Even though discussing finances can make anyone anxious, it is necessary for a successful business plan. You may prepare for how you will support your livelihood when you remove the uncertainty from your financial condition. Additionally, you’ll be able to establish specific goals for how much money you’ll need to make and save to cover your expenses.
When operating your art business, including expenses like studio space rental and materials, make a list of everything you can think of. Then create a separate list of your personal costs, including date evenings, groceries, and housing payments. As your company strategy develops, you can always return and add more.
You’ll need to devise a plan for how you’ll pay for everything when your business is still in the beginning stages after you’ve made your itemized list. For example, it might come from savings, joint income, an artist grant, crowdfunding, selling a certain number of pieces, a part-time job, etc.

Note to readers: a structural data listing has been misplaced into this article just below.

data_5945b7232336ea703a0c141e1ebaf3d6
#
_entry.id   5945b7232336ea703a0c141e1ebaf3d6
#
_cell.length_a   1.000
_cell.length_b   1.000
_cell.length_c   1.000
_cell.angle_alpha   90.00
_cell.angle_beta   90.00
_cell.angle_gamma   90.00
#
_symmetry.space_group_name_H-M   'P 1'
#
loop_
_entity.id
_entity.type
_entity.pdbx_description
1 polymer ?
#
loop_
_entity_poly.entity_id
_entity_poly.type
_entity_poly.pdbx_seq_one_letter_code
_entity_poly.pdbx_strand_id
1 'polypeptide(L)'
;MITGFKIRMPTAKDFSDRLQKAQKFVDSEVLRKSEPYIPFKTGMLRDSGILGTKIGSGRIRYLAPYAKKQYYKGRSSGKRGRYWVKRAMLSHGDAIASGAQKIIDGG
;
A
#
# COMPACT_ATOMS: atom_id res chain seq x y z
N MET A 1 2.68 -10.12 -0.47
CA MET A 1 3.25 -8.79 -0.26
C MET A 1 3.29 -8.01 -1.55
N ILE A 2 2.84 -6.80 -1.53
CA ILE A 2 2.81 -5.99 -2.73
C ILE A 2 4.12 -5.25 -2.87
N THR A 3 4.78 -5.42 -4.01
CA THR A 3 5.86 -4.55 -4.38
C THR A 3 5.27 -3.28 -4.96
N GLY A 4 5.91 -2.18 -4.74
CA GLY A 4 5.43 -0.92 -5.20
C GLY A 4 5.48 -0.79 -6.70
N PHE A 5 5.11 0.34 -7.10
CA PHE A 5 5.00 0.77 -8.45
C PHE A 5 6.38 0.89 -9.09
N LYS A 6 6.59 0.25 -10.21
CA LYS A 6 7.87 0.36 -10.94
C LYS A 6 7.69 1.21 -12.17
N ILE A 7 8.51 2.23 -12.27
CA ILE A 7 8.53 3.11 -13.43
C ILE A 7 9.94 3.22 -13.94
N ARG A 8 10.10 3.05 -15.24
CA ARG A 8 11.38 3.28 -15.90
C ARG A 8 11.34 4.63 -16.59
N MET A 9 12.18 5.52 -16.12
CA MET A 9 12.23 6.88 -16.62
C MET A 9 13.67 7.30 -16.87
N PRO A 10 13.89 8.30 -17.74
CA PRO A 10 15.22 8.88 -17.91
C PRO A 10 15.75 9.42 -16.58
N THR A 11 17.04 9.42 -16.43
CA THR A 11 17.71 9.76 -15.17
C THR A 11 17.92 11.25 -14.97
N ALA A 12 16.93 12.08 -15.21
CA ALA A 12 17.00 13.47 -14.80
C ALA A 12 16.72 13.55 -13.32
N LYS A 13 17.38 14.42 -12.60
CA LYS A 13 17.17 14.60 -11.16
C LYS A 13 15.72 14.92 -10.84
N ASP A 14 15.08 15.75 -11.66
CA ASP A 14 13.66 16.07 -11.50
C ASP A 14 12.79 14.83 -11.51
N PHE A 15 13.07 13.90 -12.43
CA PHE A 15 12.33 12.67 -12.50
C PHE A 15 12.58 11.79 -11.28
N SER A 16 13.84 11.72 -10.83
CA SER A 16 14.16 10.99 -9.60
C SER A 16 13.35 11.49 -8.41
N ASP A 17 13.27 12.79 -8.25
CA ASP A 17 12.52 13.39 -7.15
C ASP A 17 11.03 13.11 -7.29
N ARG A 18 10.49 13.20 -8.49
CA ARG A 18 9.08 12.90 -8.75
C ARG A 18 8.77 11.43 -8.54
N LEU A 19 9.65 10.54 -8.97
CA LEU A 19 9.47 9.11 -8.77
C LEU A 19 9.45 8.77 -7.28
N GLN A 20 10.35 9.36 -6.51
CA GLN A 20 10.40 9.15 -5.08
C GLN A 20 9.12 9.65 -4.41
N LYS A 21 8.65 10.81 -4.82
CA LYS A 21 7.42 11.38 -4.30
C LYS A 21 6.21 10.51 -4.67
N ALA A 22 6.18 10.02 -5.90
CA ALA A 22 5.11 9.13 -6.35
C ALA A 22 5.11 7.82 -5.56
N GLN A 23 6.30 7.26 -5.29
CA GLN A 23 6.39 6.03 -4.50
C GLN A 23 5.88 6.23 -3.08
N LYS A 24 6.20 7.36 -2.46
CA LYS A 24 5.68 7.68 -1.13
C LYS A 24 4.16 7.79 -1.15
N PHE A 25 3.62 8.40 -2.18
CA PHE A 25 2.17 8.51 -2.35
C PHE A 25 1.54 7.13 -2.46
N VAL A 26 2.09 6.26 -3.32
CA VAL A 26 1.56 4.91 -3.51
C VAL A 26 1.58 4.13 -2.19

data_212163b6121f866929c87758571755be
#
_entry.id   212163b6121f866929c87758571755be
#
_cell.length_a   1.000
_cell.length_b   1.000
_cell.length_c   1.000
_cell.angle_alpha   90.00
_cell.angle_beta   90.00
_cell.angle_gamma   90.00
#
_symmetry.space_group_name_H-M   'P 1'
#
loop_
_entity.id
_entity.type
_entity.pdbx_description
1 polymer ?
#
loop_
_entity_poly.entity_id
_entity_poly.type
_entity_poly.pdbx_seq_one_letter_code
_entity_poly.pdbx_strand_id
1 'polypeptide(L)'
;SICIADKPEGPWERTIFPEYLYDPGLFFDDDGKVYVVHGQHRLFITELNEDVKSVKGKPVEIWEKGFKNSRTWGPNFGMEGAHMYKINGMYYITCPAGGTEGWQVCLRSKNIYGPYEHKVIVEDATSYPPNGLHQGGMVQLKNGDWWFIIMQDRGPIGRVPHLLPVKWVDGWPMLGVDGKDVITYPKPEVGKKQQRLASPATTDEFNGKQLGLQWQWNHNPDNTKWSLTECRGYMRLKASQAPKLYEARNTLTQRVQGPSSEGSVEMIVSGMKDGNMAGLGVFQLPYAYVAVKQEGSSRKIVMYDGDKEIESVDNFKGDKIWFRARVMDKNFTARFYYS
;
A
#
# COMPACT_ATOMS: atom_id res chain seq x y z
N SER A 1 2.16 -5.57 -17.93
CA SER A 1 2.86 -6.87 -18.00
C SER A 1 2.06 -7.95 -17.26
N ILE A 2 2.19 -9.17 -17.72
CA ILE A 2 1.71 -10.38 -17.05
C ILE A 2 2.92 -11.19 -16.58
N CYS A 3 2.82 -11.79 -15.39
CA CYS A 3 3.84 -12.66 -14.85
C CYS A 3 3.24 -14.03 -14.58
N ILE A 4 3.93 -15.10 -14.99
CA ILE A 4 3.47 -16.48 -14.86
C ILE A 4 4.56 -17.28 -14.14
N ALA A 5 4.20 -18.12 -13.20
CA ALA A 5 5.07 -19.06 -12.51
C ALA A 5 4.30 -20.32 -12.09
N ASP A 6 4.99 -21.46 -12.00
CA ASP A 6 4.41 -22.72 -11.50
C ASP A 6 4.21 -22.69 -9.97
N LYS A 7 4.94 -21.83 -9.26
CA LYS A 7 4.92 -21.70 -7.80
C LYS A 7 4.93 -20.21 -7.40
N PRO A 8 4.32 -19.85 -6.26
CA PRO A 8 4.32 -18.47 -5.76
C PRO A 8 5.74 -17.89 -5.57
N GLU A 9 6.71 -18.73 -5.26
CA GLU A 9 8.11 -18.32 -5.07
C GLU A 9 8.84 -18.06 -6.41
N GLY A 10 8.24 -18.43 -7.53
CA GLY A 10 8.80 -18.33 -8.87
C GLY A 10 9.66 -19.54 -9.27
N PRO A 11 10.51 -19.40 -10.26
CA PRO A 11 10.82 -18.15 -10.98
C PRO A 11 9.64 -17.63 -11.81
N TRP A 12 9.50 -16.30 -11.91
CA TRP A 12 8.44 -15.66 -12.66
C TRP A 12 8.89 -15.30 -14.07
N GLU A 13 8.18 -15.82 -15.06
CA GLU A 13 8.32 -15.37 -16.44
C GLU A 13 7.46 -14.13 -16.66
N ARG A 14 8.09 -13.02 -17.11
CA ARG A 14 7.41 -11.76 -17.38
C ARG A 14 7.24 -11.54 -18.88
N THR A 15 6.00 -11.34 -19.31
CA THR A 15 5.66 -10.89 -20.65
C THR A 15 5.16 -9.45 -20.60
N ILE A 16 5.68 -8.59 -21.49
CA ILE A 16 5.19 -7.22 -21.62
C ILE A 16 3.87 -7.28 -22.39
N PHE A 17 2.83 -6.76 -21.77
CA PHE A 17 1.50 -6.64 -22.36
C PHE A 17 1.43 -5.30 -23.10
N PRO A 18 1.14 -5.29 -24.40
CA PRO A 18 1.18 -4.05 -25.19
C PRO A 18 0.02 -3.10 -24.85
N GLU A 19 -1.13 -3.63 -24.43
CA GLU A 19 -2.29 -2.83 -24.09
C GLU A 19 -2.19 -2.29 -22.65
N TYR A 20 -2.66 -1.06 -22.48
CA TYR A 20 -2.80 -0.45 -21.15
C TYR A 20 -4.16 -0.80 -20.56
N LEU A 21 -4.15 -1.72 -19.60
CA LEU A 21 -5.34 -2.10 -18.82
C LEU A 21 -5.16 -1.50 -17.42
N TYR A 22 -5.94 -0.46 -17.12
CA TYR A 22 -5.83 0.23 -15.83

Price Your Work For Profit
One of the most challenging things for artists to figure out is pricing. Likewise, making a profit might take time to determine. But isn’t that what it means to be a working artist? Do you make a living off of your art?
There is a persistent misconception that artists must be “starving”. Simply said, that is untrue. Your success depends entirely on your approach to running your art business, which includes how much you charge for your creations.
Know your costs, and ensure that they are covered in the price of your artwork. Let the price of your work be consistent around a range, and ensure to offer your artwork at multiple price points, and you’re on your way to making much profit.
Learning the business side of art will help to ensure that you are successful, at least financially. As you imbibe the practical steps outlined briefly above, you can be sure that you’ll be set on the way to a successful art business.